Julie Washington found herself sitting with a little girl at a school outside Detroit. The two were reading the classic P. D. Eastman picture book Are You My Mother? The girl—4 years old, homeless, and a heavy speaker of the dialect known as African-American English—listened attentively as Washington read:

“Are you my mother?” the baby bird asked the cow.

“How could I be your mother?” said the cow. “I am a cow.”

Washington closed the book and asked the girl to recount the story from memory. The girl hesitated, then launched into it.

"She goes, ‘Is you my mama? I ain’t none a yo’ mama!' She did the whole thing in dialect.”

She had to listen to a story in a dialect she doesn’t really use herself, understand the meaning, hold the story in her memory, recode it in her own dialect, and then say it all back to me.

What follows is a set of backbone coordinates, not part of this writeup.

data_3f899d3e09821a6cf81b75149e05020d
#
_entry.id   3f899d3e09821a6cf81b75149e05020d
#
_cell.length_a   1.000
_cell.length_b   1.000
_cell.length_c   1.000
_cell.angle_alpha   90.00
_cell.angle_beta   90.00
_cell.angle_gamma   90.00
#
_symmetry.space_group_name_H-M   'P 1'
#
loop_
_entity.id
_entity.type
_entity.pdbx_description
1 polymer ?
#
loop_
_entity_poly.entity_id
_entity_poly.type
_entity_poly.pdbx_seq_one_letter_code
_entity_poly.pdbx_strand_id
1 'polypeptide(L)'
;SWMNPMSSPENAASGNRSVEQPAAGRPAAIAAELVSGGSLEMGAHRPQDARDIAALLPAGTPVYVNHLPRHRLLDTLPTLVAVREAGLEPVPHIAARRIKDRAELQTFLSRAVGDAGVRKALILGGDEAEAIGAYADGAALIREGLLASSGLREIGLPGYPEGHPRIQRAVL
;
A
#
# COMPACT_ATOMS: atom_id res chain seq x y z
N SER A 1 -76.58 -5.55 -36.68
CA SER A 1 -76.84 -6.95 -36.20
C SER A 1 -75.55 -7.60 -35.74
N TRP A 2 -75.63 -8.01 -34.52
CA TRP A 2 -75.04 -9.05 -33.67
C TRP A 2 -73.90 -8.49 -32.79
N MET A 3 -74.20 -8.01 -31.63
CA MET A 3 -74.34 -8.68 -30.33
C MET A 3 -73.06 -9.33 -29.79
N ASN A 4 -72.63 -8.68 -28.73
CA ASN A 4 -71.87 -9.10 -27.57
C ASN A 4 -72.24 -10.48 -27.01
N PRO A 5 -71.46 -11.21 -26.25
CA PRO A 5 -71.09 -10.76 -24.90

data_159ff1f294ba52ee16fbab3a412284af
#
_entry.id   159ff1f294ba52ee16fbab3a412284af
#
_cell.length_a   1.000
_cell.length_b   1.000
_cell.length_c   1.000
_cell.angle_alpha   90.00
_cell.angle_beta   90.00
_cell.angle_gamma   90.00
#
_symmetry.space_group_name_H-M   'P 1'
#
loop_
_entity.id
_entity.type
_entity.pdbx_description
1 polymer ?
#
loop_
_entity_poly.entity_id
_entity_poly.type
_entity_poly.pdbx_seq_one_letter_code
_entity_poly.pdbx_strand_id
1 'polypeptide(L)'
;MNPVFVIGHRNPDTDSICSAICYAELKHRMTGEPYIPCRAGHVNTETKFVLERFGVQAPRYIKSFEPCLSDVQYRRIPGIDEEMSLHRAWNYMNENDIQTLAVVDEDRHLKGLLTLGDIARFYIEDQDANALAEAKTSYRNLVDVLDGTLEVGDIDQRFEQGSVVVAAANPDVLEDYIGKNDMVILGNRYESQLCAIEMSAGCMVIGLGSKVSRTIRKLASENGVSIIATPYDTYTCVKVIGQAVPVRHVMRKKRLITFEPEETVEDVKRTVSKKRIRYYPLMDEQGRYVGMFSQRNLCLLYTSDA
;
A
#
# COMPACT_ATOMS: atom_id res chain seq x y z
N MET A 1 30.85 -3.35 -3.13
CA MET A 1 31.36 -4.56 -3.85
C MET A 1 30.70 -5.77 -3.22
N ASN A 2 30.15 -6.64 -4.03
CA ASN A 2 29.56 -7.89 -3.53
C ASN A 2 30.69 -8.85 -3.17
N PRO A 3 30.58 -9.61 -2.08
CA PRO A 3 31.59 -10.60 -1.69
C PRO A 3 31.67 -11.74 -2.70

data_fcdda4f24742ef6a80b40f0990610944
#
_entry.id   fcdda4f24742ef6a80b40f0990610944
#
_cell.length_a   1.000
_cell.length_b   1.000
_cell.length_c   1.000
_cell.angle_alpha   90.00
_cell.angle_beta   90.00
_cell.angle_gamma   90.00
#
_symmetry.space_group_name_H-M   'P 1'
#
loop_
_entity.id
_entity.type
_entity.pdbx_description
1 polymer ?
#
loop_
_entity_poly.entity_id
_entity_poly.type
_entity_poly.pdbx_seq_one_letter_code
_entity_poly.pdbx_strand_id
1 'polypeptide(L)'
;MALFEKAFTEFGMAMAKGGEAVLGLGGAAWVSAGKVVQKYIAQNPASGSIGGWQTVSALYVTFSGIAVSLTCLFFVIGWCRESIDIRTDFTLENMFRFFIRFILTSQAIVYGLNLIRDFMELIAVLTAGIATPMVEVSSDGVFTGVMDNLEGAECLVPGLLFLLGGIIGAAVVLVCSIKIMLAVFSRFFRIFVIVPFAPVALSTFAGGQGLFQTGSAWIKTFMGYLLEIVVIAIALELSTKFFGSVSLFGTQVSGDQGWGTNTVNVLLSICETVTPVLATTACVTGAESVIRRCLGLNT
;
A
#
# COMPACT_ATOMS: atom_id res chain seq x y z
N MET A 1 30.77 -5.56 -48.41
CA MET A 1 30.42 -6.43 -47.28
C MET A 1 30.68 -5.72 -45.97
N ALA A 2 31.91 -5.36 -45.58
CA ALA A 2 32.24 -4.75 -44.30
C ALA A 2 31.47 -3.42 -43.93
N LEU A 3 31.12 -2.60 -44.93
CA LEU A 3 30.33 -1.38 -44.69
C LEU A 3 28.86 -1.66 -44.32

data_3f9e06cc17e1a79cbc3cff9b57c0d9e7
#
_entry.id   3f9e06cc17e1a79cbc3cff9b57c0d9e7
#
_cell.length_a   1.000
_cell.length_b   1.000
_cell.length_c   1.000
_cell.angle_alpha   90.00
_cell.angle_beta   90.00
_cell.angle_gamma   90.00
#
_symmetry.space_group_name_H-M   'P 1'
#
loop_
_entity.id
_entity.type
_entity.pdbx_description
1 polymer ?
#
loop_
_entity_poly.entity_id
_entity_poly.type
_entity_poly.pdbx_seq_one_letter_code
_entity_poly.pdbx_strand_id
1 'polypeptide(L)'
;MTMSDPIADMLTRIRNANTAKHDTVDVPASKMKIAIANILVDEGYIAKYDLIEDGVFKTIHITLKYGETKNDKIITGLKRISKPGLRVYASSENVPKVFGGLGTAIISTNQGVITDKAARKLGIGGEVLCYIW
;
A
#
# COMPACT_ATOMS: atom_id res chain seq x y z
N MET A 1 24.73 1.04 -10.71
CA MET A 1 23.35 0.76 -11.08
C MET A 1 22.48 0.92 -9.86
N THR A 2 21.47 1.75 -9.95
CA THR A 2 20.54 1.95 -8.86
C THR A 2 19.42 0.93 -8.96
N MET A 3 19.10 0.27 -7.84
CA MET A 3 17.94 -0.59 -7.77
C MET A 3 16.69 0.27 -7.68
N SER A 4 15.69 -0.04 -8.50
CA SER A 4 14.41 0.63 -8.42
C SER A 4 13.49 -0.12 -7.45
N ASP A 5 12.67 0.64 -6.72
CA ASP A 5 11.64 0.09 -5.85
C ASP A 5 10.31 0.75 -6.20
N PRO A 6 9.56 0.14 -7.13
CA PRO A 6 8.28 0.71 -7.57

The girl’s “translation” of the book might not sound like much, but translating it? “That’s hard,” Washington said, especially for a young child.

The experience convinced her that dialect was playing a significant and unrecognized role in the reading achievement of millions of children—and very likely contributing to the persistence of the black–white gap in test scores.

Teaching kids to “code-switch” between their home dialect and the dialect spoken at school, Washington has come to believe, is an important step toward creating a more level playing field.

Read the full article on code-switching by William Brennan at The Atlantic